If you’re reading The Cutting Table blog, chances are you’re a quilter. So how do you feel about putting in a zipper?
For many of us, middle school Home Ec class was the last time we tried and the memories may not be all that sweet. And the thought of buttonholes is downright terrifying. Quilting is our happy place now.
But sewing is one of the most versatile skills around. While stitching couture gowns may not be on your radar, there’s a lot of appeal to whipping up a bunch of zippered pouches for your son’s teachers or a tablet case for a special friend. With just a few basic skills it’s possible to do all that and more. There’s a lot to be said for stepping outside quilting comfort zones and expanding our sewing horizons.
Enter Shea Henderson, the author of School of Sewing. Now in its third printing, the book was written to bring new sewists into the fold, but it works just as well to help quilters learn additional sewing skills.
Its genesis came when some friends asked if Shea, a modern quilter, would teach them to sew. Before she knew it, eight friends, neighbors, and former colleagues were gathering, some with sewing machines still in their boxes, to learn to choose appropriate fabrics, work with different kinds of interfacing, make simple pleats, and yes, even create buttonholes.
What’s fun about these lessons is that when you’ve completed them, you’ve got a project. So, you won’t just learn how to install a zipper, you’ll wind up with a zipper pouch. The French seam lesson results in a pillow case and the boxed corners, a tote bag. Shea, a former middle-school math teacher, has clear instructions for each project.
Some of these techniques may be perfect for getting you started on using Moda’s new substrates (the fabric that designs are printed on—most Moda fabrics are printed on quilting cottons). Bonnie and Camille’s Smitten lawns will be shipping in the next few weeks, Debbie Maddy’s Machi lawns and rayons are coming in November, and so are Jen Kingwell’s Looking Forward lawns. Carrie has touted lawns here and here—they make lovely, light quilts.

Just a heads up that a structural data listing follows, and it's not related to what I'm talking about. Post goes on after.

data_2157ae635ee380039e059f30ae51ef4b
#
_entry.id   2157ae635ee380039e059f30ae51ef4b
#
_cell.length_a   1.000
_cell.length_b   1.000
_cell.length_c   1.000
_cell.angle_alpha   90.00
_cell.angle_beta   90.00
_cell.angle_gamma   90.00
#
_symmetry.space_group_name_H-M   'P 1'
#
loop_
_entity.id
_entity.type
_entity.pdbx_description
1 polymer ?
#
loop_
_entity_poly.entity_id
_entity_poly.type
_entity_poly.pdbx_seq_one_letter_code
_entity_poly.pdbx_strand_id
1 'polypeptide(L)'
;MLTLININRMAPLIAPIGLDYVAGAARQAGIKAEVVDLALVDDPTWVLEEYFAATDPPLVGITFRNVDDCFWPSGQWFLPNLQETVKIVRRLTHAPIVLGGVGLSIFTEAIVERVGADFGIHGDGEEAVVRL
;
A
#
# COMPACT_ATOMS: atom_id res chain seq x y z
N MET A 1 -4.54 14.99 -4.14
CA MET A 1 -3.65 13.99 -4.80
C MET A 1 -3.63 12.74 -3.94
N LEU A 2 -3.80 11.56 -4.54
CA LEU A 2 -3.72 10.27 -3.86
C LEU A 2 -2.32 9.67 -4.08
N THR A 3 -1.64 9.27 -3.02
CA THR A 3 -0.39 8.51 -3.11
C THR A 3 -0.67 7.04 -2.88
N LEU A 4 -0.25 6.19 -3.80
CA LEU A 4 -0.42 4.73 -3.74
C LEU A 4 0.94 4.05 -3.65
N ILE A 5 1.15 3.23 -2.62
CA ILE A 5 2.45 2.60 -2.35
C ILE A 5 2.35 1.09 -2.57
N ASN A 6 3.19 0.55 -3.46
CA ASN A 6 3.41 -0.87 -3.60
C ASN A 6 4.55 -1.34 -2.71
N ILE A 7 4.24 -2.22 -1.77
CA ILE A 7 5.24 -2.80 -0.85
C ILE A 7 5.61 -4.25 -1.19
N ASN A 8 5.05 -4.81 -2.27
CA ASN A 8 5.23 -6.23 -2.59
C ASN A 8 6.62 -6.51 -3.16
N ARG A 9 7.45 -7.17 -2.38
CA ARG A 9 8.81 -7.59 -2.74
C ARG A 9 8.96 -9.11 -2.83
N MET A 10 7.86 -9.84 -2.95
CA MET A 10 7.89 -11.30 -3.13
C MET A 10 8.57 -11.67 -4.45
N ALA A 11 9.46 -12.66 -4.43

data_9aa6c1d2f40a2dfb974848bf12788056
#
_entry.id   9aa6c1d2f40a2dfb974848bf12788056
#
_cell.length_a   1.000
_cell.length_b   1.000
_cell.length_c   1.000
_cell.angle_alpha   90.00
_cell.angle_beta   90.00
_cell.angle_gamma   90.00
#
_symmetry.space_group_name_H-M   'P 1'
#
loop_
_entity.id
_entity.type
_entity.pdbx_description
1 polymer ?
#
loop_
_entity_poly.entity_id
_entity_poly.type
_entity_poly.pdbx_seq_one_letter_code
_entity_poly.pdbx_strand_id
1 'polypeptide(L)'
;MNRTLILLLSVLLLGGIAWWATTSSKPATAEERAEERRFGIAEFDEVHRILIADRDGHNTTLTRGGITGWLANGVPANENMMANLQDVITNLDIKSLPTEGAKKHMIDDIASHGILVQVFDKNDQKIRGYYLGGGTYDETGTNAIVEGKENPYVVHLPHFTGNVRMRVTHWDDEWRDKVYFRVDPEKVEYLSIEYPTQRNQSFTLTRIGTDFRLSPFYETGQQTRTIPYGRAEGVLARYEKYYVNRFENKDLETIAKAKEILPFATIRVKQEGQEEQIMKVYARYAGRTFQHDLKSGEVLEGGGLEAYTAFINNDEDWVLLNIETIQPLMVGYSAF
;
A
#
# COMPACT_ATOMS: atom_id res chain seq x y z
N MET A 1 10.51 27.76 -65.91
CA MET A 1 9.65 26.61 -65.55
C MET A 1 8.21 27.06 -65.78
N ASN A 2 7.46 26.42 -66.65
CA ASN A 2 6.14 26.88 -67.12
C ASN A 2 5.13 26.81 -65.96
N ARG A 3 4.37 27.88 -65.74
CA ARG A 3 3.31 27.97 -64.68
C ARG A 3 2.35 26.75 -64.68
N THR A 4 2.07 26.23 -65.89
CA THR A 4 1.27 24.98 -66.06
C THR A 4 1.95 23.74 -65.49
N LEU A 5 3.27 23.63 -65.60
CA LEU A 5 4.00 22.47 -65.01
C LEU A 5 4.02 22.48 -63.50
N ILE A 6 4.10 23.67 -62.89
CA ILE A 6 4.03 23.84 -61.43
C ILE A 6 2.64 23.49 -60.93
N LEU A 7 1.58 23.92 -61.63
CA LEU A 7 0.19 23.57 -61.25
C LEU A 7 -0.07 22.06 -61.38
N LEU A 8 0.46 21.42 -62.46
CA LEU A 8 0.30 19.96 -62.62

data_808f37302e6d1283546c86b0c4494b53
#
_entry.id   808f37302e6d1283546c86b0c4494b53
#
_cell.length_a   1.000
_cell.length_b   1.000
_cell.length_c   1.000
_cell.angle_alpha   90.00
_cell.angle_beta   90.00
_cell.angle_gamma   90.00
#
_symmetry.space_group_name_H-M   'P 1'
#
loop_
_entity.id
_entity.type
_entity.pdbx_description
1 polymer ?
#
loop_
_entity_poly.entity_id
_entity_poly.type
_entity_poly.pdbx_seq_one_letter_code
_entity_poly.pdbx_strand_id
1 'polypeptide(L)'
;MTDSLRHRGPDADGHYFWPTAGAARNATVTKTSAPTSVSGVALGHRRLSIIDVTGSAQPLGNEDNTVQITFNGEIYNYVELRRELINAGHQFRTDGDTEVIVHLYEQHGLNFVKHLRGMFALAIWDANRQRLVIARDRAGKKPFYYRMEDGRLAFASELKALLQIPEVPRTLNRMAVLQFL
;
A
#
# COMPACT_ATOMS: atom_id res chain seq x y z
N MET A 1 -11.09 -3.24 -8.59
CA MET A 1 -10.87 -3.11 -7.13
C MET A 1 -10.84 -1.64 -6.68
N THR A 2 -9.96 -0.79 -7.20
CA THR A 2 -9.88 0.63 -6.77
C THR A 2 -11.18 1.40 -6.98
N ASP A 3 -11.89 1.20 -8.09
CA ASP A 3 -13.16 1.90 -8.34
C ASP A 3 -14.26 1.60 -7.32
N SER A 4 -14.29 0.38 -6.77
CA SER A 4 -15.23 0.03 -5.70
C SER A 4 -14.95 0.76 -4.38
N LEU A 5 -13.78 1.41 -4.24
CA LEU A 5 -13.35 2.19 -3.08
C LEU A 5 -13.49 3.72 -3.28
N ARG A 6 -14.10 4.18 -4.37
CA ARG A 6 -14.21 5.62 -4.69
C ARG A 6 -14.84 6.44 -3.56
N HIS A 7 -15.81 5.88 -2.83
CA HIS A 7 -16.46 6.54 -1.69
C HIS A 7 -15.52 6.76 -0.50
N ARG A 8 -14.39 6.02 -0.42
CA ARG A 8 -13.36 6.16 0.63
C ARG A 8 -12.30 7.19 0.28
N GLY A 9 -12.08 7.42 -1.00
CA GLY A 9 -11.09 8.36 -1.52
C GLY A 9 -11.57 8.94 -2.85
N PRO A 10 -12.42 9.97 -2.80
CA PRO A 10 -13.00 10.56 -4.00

But with these new fabrics and so many great independent patterns available these days, you may decide to dip your toe into garment sewing. While School of Sewing doesn’t include clothing patterns, the techniques will help increase your comfort level and confidence for branching out.
If you’re a shop owner, School of Sewing is a great way to bring new sewists into the fold (the shop where I work has run a four-session class based on School of Sewing for 2.5 years and there is always a waiting list).
It also provides a perfect framework if you already know how to sew and want to teach friends. And Shea has been impressed by the number of people who’ve used the book to help a young neighbor or grandchild to learn the basics. (Her favorite story is from a woman who used the book to teach women in a refugee camp to sew so they could provide an income for their families—“Hearing that was a really big deal to me,” she says.
Some may question the need for teaching others to sew when seemingly every skill can be found on YouTube. But as Shea says “You can’t ask YouTube a question. You can pause it and replay it, but you can’t ask.”
And finally, there’s that sense of community we love so much. If you gather several newcomers to teach, you all learn from one another and friendships develop. Shea remembers that her eight beginners, who met for monthly sewing sessions, went from being strangers to becoming friends. “Pretty soon we were running into one another at the grocery store,” says Shea. “We went through nearly every life event together—two of the women even had babies. We grew a good little community.”
Have you ever taught a newbie to sew? What’s on your list of sewing techniques and tricks you’d like to learn?